Victor said that, anecdotally, it feels like there has been an uptick in the number of companies pursuing ABCs over the past couple of decades. He chalked that up to the fact that companies today have more diversified ownership structures. In the 1980s, he said, many more businesses were family-owned. Now, just 27.1% of businesses are family-owned, according to U.S. Census Bureau data. 

Therefore, companies are more likely to have a board member or an investor who has gone through an ABC themselves and who may recommend the process to other companies. ABCs were frequently utilized when the dot-com bubble burst in the early 2000s.

Part of whether or not a company pursues an ABC depends on what its goals are and what creditors it has to pay off. If a distressed company has a lot of debt that makes a sale unpalatable, it has a few different options: It could pursue a Chapter 11 or Chapter 7 filing; it could pursue an ABC; or, it could wind down the company. “Different insolvency proceedings might get chosen to accomplish different goals,” Chubak said.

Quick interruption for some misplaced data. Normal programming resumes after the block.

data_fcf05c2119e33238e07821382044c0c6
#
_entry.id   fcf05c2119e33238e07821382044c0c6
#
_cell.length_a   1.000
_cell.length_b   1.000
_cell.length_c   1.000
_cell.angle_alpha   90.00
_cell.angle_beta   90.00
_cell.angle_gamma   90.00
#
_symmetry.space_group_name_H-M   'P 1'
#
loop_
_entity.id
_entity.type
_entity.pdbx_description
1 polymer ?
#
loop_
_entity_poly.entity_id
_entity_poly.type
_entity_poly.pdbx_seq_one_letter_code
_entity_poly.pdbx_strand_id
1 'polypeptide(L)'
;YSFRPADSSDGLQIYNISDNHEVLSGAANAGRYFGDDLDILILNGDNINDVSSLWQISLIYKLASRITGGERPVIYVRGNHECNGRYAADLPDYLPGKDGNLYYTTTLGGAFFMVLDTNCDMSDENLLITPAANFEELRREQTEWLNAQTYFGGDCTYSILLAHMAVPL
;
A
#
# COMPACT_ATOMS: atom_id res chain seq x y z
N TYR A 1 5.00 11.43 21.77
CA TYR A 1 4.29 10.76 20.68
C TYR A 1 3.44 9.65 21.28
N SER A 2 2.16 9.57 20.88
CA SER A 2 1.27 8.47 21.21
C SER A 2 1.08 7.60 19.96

In a Chapter 11 filing, the purpose is to reorganize to hopefully keep the business operating. In a Chapter 7 bankruptcy, the goal is to liquidate assets.

While Chapter 11 and Chapter 7 proceedings are governed by federal law, ABCs play out in the state courts. One of the reasons companies may pursue an ABC is to keep more of the proceedings out of the public eye. There are typically fewer filings with an ABC and don’t attract as much scrutiny since they aren’t in federal court. With a Chapter 11 or 7 proceeding, “there are pleadings filed every day, every week,” he said — all of which can be fodder for journalists like, well, this one.

That’s not to say that the company will always keep the process under wraps. In fact, oftentimes it may make sense to put out a press release when a company undergoes an ABC to make potential acquirers aware of the sale process, Victor said. 

Another key component of the ABC process is that the distressed company enters into an agreement with a third-party assignee and transfers all of its assets and properties to that assignee. At that point, “if you are the management or owner of a company, or on the board of a company that is doing an assignment — you are essentially done,” Victor said.